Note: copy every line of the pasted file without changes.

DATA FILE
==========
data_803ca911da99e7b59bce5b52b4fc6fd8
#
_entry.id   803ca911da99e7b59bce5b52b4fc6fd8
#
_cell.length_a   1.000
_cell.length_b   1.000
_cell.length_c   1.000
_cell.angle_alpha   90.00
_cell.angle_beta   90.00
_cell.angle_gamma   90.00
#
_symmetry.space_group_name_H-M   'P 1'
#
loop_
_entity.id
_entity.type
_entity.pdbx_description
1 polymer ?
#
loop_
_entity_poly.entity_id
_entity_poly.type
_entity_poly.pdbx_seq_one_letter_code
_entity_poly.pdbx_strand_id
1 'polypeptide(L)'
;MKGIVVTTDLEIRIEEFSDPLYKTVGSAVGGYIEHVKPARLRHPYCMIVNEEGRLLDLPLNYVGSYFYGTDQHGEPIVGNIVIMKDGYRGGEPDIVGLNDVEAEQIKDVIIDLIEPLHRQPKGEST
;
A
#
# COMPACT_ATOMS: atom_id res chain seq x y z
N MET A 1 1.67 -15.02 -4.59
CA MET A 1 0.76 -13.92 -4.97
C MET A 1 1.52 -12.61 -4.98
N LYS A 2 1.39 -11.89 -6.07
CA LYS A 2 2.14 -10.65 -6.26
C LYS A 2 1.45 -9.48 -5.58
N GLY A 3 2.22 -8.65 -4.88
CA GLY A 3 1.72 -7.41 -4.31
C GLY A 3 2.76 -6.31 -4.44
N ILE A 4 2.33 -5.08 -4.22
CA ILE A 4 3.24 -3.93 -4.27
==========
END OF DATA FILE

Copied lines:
data_803ca911da99e7b59bce5b52b4fc6fd8
#
_entry.id   803ca911da99e7b59bce5b52b4fc6fd8
#
_cell.length_a   1.000
_cell.length_b   1.000
_cell.length_c   1.000
_cell.angle_alpha   90.00
_cell.angle_beta   90.00
_cell.angle_gamma   90.00
#
_symmetry.space_group_name_H-M   'P 1'
#
loop_
_entity.id
_entity.type
_entity.pdbx_description
1 polymer ?
#
loop_
_entity_poly.entity_id
_entity_poly.type
_entity_poly.pdbx_seq_one_letter_code
_entity_poly.pdbx_strand_id
1 'polypeptide(L)'
;MKGIVVTTDLEIRIEEFSDPLYKTVGSAVGGYIEHVKPARLRHPYCMIVNEEGRLLDLPLNYVGSYFYGTDQHGEPIVGNIVIMKDGYRGGEPDIVGLNDVEAEQIKDVIIDLIEPLHRQPKGEST
;
A
#
# COMPACT_ATOMS: atom_id res chain seq x y z
N MET A 1 1.67 -15.02 -4.59
CA MET A 1 0.76 -13.92 -4.97
C MET A 1 1.52 -12.61 -4.98
N LYS A 2 1.39 -11.89 -6.07
CA LYS A 2 2.14 -10.65 -6.26
C LYS A 2 1.45 -9.48 -5.58
N GLY A 3 2.22 -8.65 -4.88
CA GLY A 3 1.72 -7.41 -4.31
C GLY A 3 2.76 -6.31 -4.44
N ILE A 4 2.33 -5.08 -4.22
CA ILE A 4 3.24 -3.93 -4.27